By Simon Dang | The Playlist May 20, 2012 at 11:45AM
With his last effort, the ambitious road film "The Way Back," largely coming and going, we were dreading another long absence from veteran helmer Peter Weir. After all, he's only made two films in the last decade, with a seven-year gap between his 2010 effort and "Master And Commander" back in 2003. Thankfully, though, it looks like the wait won't be as long this time around, as a new project has been lined up by the Australian director.
Weir has signed up to adapt "A Visit From The Goon Squad" author Jennifer Egan's best-selling contemporary gothic thriller "The Keep," which previously had CBS Films teaming with 'Dragon Tattoo' helmer Niels Arden Oplev. That iteration of the project, which was scripted by Ehren Kruger, had been described as "'The Ring' meets 'Inception'" but with Weir tackling the screenplay himself, we imagine he's starting from scratch with a very different take in mind.
The story follows two estranged American cousins as they reunite to set up an alternative resort in Central Europe, stirring childhood traumas and phobias in a haunted castle. Excitingly, it sounds as though the adaptation may hark back to the early moody works of Weir, such as Playlist favorites "The Last Wave" and "Picnic At Hanging Rock," and may even see the helmer take a gothic horror route similar to what he had planned for an adaptation of Stephen King's "Salem's Lot," which fell through. Here's an extended synopsis of Egan's novel, courtesy of Amazon.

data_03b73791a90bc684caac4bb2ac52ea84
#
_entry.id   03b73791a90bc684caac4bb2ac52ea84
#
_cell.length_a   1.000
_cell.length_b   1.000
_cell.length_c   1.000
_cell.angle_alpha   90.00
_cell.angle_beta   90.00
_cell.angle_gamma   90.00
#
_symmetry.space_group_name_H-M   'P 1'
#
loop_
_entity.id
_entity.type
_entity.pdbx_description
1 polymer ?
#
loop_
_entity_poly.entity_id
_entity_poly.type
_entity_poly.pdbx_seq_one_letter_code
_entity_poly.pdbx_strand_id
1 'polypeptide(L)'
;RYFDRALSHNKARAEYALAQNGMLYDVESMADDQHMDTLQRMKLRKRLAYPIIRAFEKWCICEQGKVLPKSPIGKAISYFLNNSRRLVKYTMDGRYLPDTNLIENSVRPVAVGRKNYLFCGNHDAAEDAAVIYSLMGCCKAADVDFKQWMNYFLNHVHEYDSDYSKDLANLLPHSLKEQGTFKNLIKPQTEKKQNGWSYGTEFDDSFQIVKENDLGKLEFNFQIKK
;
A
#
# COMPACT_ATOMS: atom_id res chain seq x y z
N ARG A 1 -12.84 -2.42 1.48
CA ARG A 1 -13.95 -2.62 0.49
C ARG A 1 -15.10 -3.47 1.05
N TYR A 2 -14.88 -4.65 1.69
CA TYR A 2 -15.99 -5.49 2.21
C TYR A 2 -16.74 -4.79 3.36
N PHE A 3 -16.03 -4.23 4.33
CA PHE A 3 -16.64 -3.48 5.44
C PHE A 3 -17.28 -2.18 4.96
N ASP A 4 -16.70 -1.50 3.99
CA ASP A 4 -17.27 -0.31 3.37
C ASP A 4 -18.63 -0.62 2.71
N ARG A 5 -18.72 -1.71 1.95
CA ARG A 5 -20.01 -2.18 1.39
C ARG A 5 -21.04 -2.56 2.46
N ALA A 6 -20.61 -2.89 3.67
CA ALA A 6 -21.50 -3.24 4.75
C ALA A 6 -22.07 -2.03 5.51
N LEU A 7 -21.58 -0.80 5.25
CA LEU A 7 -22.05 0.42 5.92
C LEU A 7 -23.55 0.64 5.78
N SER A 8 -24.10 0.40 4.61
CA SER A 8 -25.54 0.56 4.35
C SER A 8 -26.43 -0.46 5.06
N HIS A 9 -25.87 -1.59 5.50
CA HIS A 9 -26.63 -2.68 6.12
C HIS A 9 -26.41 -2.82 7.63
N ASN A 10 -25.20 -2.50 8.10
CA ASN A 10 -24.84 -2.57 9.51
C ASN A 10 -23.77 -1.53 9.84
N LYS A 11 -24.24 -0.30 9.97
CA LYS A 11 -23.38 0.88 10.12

Two cousins, irreversibly damaged by a childhood prank whose devastating consequences changed both their lives, reunite twenty years later to renovate a medieval castle in Eastern Europe, a castle steeped in blood lore and family pride. Built over a secret system of caves and tunnels, the castle and its violent history invoke and subvert all the elements of a gothic past: twins, a pool, an old baroness, a fearsome tower. In an environment of extreme paranoia, cut off from the outside world, the men reenact the signal event of their youth, with even more catastrophic results. And as the full horror of their predicament unfolds, a prisoner, in jail for an unnamed crime, recounts an unforgettable story—a story about two cousins who unite to renovate a castle—that brings the crimes of the past and present into piercing relation.
Said Ben Said is backing the project through his SBS Films shingle, which has been behind such recent flicks as Roman Polanski's "Carnage" and Brian De Palma's "Passion," starring Noomi Rapace and Rachel McAdams. Scripting is currently taking place with a budget of around $30 million. [Variety]